Collaborative Learning in Supply Chain relationships


Acronym: CLES

Official reference: DPI2009-10902

Funding Body: Ministry of Science and Innovation.  Department of Programmes and Knowledge Transfer

Type of Funding: Public

Main Researcher: Dr. María Jesús Sáenz Gil de Gómez

Other Researchers: Santiago Kraiselburd (ZLC), Fernando Liesa Carrera (ZLC), David Alan Johnston (SSB), Juan Luis Cano Fernández (UNIZAR), Rubén Rebollar Rubio (UNIZAR), Iván Lidón López (UNIZAR), Pilar Lambán Castillo (UNIZAR)

Term: 01/01/2010 to 31/12/2010

Project Description

The empirical reality of supply chain management is still far from reaching the theoretically promised gains related to a seamless end-to-end pipeline. The good news is that supply chain managers are aware of this gap, and show an interest in learning new capabilities. How they learn these capabilities is not well understood. One source is from people and stocks of knowledge built up within the firm over time. Another well known complementary source is through supplier – customer relationships. Often these relationships are formalized as alliances, partnerships, preferred suppliers and key customers. Some of the outcomes are new product and service development due to synergy of resources, faster speed to market through concurrent design, long-term cost reductions including reduced transaction costs, improved process technology adoption, improvements in conformance quality, risk reduction and reductions in capital investments. Some authors clamor for the gap in the literature about these relationships to be covered from the research point of view. Considering the research gaps mentioned above, the aim of the CLES project is to develop and test a comprehensive framework on collaborative learning within companies, while they are developing innovation projects in the supply chain context. This aim is expressed in several facets:

  1. To research the Collaborative Learning theory, integrating it with the literature on adaptation, knowledge management, project management and innovation in the context of supply chain relationships.
  2. To introduce some new constructs around collaborative learning as a theoretical constructs.
  3. To develop a comprehensive research model of Collaborative Learning and the corresponding relationship performance, for empirical investigation with excellence pilot companies.
  4. To provide recommendations to Supply Chain managers for building Collaborative Learning in appropriate situations related to Supply Chain relationships.
  5. To publish the results of the project in top academic journals. The main research question lies in the acknowledgement and understanding of the strategic mission of inter-organizational learning aiding companies in improving their supply chain relational performance. Some complementary research questions for this project are: How do you effectively capture, disseminate and scale best practices horizontally and vertically in the supply chain? How do you predict the effects of inter- and intra-organizational learning across the supply chain?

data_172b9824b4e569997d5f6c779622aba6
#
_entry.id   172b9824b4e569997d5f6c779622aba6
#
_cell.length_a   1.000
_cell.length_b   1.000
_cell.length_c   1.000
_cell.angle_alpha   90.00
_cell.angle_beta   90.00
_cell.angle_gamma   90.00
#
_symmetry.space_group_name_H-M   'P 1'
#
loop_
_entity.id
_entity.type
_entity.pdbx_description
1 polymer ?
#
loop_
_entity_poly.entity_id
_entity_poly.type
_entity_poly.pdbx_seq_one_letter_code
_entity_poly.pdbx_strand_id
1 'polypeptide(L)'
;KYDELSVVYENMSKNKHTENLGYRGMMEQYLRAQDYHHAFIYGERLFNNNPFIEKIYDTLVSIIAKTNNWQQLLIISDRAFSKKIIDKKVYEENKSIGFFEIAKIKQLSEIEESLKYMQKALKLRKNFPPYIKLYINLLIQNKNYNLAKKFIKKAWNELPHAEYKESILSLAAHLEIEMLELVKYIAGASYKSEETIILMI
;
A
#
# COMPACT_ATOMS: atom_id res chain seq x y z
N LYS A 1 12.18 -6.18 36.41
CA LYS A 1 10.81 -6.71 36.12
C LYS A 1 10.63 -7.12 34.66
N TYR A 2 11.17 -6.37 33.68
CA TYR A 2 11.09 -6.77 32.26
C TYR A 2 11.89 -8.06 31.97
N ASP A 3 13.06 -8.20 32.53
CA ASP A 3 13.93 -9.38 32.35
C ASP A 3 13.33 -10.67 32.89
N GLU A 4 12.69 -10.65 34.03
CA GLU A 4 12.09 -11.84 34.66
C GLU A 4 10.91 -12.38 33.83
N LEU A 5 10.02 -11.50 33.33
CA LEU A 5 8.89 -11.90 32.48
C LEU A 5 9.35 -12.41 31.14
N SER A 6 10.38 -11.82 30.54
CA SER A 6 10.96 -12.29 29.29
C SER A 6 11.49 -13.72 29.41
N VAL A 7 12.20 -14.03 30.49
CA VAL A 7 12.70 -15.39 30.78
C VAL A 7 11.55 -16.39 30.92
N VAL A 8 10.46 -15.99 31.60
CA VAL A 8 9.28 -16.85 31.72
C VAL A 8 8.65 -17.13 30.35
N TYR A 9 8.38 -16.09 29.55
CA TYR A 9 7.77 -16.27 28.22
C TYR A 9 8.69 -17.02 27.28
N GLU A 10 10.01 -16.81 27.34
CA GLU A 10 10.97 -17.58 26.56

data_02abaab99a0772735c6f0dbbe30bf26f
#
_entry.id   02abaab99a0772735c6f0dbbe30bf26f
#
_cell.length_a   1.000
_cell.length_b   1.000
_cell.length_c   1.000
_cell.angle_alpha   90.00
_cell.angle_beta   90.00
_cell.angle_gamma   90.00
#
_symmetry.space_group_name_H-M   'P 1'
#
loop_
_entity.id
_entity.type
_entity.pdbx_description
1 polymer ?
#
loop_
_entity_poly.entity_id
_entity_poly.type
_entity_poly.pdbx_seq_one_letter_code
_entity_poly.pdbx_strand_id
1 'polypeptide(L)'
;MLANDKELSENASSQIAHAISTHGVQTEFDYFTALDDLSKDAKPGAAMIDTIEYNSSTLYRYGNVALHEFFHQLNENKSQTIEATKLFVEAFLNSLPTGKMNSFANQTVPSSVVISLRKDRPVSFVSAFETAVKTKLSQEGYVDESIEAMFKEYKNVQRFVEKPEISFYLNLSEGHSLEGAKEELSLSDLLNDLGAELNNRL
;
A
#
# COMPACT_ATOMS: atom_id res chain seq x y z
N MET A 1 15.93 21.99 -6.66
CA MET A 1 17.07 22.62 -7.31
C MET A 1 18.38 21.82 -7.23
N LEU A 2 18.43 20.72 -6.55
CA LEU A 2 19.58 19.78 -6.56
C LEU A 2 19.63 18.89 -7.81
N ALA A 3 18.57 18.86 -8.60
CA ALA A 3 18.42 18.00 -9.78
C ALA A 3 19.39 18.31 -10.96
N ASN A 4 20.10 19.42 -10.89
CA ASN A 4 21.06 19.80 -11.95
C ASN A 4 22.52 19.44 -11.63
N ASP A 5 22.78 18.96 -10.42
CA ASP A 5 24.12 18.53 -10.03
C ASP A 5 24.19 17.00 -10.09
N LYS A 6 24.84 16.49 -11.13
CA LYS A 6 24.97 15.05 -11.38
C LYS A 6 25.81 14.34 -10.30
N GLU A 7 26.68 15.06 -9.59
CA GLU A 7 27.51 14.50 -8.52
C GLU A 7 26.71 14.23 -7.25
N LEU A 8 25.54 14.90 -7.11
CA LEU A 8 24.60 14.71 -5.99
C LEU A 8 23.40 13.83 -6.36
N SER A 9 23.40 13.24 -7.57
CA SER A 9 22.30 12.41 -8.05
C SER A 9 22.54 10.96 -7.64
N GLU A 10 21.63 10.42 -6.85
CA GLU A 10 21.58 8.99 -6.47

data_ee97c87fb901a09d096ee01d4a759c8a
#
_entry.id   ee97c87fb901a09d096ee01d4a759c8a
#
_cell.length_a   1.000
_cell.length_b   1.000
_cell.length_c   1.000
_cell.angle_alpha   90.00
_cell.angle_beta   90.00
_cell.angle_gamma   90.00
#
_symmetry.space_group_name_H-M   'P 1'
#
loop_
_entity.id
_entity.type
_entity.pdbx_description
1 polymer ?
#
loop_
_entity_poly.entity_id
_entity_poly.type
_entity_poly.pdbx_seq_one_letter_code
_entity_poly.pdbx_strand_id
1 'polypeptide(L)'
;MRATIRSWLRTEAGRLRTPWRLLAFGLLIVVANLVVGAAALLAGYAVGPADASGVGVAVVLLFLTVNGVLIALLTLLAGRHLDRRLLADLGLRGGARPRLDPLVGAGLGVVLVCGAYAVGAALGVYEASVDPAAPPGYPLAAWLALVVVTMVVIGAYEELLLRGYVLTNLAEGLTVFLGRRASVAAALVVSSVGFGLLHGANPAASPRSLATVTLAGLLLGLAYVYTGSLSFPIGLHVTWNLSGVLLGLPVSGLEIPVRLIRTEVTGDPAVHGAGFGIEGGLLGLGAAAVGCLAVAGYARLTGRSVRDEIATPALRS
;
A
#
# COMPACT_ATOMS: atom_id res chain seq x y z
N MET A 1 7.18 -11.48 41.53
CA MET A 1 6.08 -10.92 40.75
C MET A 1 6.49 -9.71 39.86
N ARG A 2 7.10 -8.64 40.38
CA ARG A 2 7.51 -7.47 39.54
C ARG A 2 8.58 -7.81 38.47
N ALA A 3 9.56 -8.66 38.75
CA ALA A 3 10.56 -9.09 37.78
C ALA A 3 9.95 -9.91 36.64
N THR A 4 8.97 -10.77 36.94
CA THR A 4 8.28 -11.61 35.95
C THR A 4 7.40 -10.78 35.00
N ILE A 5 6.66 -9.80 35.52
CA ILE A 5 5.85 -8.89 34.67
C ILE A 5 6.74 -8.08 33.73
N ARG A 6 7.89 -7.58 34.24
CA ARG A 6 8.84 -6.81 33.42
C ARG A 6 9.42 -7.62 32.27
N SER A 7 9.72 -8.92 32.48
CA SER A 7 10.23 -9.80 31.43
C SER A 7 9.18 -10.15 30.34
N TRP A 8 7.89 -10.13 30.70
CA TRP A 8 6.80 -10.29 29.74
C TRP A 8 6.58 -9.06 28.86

The main deliverables after the research in the CLES Project are to obtain a General framework for understanding and predicting the dynamics of learning in supply chains; the analysis of the best practices for dynamic alignment through collaborative learning in joint innovation strategies, integration, and dyad organizations as well as the recommendations about the potential application of the best practices detected, from the general framework and from the case-studies, in other areas of improvement; and the publications of the main research results.

The research methodology is performed by a longitudinal exploratory investigation through at least 8 leading companies in the world, such as Leroy Merlín (Spain), CAT Logistics (US), Jonhson & Jonhson (Canada) and Hewlett Packard (Spain), and their corresponding strategic partners, to explore the performance implications using a combinatorial qualitative approach that leverages the strengths of multi-case study research that permits the contrasting or confirmation emerging results, content analysis though secondary data analysis and survey research.

This research is developed under the collaboration between the MIT-Zaragoza International Logistics Program (Zaragoza Logistics Center), the Project Engineering Group (University of Zaragoza) and the Schulich School of Business (York University, Canada), with the support of the companies involved.

Participating Organizations


  • Zaragoza Logistics Center
  • York University – Schulich School of Business (SSB)
  • Universidad de Zaragoza